Marshall calls Blondie a bit of Americana whose lasting appeal stems from the fact that it takes a humorous look at everyday problems. Dagwood overeats and goes to work every day, facing a demanding boss. Blondie is the all-American wife and mother, although she joined the work force in 1991 as the proud owner of Blondie's Catering.
Young agrees that the strip's humor relates to the world going on around us and purposefully shies away from politics and controversy.
"My dad told me a long time ago, "we want to win friends, not make enemies.' Our job is to make people laugh," he says.
Eric's dead-on reaction: "That’s right: Blondie relates to the world around us by purposefully shying away from politics and controversy."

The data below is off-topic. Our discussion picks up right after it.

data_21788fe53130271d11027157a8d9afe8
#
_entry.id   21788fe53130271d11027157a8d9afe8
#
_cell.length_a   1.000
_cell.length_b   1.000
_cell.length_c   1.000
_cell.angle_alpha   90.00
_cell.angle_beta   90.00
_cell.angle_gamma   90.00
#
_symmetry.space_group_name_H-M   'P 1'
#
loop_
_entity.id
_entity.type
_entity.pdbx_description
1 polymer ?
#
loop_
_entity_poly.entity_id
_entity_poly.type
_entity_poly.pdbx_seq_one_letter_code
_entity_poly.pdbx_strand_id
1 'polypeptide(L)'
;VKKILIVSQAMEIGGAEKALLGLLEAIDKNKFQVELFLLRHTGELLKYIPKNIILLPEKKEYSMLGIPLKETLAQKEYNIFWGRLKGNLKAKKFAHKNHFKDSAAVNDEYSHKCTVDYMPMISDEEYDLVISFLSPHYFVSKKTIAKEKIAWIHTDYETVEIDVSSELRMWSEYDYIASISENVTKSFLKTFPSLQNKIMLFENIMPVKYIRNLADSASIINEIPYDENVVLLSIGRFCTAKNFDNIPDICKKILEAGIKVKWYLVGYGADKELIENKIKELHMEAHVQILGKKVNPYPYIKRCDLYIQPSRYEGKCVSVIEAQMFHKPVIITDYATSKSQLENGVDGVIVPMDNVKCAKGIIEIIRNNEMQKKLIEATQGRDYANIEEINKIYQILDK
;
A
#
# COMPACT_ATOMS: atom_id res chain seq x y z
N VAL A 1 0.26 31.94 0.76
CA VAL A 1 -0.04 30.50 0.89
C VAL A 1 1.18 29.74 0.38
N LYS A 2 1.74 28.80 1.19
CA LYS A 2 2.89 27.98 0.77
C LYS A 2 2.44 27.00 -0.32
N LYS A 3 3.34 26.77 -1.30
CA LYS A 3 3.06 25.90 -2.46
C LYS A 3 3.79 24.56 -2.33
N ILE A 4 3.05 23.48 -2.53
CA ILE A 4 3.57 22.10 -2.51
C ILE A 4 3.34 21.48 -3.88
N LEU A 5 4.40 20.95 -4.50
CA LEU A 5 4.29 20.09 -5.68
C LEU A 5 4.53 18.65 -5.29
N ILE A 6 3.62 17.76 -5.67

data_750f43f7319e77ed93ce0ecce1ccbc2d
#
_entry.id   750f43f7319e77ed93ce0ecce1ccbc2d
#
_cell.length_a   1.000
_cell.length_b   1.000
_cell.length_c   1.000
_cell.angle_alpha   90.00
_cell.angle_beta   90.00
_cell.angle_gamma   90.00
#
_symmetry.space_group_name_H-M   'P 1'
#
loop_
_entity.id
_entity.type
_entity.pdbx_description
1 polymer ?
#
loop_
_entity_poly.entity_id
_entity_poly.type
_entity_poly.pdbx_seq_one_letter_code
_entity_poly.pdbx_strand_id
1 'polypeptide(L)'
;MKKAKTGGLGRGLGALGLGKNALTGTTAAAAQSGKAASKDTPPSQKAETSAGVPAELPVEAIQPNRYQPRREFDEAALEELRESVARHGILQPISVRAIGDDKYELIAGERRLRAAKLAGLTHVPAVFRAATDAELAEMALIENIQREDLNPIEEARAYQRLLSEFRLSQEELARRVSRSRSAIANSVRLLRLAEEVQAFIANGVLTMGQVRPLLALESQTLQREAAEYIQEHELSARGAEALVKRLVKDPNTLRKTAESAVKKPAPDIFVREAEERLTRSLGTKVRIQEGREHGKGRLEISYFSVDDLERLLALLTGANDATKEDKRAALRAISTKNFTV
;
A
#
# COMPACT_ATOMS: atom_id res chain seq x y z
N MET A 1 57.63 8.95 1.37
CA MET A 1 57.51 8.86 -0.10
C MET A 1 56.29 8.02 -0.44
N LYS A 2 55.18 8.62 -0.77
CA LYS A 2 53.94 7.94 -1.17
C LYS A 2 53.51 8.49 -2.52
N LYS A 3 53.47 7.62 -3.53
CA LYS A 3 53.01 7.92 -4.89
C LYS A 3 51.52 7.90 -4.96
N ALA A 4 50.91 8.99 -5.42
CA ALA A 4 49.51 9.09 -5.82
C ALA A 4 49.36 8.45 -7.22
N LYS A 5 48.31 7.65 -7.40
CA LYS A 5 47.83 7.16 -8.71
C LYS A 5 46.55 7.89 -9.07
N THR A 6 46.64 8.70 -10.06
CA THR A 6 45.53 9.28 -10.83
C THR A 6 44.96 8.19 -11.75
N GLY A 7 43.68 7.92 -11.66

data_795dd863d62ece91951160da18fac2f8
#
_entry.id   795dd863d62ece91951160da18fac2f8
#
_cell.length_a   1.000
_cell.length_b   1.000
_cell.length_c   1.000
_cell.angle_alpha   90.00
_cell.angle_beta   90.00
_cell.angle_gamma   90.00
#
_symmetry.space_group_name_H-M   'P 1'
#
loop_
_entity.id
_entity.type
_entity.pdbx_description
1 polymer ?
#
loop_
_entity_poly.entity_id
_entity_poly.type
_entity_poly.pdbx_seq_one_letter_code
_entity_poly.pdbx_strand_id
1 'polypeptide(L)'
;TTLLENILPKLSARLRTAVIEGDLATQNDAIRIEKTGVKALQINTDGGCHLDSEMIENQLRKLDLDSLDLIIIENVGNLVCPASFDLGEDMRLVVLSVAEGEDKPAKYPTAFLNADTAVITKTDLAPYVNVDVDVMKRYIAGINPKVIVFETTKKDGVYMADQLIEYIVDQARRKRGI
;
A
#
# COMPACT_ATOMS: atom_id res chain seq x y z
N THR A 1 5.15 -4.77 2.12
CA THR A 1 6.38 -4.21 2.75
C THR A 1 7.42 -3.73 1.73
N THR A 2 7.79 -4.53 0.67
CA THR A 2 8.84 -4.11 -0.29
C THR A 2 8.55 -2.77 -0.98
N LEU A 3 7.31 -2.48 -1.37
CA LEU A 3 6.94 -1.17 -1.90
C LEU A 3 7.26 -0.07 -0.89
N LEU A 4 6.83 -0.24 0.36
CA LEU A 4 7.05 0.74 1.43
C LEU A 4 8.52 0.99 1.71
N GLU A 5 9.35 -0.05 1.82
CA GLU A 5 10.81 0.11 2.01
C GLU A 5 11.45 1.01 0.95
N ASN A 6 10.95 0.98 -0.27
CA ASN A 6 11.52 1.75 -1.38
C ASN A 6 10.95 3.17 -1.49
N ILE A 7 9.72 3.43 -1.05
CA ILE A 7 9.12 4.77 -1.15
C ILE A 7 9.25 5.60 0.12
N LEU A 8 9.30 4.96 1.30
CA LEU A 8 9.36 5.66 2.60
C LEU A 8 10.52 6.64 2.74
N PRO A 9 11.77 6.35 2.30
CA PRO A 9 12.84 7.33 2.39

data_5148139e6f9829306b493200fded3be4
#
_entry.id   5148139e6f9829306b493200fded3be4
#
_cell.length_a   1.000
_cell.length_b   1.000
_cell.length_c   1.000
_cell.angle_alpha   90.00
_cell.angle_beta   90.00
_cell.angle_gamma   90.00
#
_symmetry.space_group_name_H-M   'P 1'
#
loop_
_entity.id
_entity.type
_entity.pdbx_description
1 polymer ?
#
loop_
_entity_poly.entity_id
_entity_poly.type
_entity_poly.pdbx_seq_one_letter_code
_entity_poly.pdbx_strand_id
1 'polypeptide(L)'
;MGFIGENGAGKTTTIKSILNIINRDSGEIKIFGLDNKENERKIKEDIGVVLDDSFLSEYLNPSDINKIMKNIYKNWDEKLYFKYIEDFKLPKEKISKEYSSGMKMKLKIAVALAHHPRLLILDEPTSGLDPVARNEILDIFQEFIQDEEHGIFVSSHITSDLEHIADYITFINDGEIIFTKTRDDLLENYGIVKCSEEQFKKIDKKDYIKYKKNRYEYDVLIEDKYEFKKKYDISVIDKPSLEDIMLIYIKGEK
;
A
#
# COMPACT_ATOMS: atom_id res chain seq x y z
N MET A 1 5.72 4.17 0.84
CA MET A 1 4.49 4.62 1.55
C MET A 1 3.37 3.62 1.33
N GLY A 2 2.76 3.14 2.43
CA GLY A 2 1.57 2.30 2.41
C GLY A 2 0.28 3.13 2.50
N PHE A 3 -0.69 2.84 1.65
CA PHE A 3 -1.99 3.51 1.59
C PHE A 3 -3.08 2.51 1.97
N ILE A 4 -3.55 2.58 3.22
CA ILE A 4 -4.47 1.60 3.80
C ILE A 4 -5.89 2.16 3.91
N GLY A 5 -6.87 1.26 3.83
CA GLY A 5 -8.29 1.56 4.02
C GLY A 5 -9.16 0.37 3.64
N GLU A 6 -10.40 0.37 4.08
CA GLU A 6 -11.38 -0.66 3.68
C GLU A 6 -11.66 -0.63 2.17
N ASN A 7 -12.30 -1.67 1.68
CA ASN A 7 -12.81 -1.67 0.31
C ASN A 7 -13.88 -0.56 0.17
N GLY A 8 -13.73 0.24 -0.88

Personally, I just feel like a complete jackass. For the 3+ years I've been doing this, I had no idea that truly great satire about "the world around us" means just looking at the insular lives of white suburbanites who obey gender and class roles rooted in 1930's "Americana."
Boy do I have egg on my face.